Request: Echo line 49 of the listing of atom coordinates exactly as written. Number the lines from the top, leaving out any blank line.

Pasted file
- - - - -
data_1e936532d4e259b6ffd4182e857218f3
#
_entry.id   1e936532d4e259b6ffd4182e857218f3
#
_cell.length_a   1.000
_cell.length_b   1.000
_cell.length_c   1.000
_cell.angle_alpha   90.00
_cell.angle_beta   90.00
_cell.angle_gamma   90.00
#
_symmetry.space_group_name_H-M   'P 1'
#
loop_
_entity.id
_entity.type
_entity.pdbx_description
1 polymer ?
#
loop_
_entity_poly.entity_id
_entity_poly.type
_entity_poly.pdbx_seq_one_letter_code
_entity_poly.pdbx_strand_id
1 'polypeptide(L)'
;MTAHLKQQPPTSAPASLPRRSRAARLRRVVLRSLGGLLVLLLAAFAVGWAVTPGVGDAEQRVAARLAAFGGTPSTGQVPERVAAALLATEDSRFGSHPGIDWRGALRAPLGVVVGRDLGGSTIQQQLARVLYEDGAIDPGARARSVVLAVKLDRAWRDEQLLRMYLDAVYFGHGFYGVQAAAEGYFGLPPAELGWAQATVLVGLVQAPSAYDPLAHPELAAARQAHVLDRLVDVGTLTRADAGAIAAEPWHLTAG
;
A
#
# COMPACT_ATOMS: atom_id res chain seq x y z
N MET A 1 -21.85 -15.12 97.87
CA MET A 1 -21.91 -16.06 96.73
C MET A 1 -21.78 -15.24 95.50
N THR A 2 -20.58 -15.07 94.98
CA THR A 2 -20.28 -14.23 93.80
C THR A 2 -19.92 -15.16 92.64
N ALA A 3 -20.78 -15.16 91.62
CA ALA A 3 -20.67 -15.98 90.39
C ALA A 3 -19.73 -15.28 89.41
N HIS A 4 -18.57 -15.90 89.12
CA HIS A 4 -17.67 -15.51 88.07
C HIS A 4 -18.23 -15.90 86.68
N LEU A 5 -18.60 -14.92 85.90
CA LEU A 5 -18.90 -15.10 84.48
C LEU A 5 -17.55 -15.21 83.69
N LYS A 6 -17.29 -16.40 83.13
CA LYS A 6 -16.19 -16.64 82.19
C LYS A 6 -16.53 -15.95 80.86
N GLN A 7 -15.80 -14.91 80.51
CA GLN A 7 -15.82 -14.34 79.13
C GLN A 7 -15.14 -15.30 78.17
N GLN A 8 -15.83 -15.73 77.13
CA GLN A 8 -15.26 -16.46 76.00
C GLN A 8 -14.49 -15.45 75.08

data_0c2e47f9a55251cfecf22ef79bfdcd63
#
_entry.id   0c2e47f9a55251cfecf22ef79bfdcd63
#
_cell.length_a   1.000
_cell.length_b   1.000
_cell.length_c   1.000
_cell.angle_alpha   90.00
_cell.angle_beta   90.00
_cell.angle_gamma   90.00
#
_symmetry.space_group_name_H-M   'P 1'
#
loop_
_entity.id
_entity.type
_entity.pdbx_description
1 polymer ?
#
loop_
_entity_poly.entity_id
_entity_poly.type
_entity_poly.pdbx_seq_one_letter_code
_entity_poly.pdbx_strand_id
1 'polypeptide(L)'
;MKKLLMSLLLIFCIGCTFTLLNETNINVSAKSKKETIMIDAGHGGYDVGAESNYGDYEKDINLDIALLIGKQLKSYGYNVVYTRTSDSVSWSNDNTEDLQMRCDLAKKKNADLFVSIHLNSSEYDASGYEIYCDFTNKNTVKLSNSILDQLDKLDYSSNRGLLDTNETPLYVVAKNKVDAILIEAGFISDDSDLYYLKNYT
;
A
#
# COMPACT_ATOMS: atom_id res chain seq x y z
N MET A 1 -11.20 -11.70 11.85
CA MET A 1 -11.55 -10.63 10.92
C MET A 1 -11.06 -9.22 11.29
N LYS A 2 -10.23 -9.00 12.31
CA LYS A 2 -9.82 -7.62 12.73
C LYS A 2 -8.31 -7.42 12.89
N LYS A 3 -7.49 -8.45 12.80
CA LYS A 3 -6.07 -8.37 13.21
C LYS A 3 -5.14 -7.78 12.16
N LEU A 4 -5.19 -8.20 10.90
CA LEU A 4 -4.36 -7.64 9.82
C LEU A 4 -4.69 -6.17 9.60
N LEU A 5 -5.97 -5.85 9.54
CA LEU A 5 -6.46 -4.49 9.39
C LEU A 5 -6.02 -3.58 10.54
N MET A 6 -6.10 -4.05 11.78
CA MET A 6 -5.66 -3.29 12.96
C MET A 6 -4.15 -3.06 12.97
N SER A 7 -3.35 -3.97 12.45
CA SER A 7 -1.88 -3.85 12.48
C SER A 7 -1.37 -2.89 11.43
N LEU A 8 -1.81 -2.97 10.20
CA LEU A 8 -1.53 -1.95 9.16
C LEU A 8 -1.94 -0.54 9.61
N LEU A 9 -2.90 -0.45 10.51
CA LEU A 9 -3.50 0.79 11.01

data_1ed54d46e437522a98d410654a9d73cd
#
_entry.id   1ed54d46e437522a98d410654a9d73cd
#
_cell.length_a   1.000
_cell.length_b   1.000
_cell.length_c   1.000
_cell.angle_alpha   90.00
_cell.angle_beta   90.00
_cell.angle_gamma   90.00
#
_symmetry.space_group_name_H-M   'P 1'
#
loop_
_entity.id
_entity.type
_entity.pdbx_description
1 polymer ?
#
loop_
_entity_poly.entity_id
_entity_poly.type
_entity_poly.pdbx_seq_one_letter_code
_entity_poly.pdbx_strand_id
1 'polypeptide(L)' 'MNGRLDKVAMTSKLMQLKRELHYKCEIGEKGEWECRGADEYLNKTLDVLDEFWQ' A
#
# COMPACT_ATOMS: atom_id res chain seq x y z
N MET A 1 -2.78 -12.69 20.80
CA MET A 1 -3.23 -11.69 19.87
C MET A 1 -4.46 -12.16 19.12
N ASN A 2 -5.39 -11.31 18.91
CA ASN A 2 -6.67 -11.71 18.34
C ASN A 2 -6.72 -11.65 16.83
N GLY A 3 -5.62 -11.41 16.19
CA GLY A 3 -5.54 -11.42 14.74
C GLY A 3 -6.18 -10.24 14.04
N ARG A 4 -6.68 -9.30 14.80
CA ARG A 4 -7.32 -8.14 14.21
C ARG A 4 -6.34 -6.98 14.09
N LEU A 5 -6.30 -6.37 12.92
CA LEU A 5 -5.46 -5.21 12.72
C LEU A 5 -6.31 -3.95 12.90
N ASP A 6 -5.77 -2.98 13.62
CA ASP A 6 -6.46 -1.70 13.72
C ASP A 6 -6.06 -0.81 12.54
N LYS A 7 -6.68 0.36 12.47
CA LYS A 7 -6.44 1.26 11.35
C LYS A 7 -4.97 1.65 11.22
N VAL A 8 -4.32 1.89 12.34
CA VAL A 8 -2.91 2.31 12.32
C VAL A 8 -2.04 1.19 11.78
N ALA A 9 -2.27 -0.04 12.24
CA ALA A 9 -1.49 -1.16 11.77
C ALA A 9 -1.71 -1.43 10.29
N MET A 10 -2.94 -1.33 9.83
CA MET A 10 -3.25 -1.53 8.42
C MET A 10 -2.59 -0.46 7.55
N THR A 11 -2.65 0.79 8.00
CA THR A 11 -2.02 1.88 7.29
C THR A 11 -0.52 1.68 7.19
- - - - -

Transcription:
N GLN A 7 -15.80 -14.91 80.51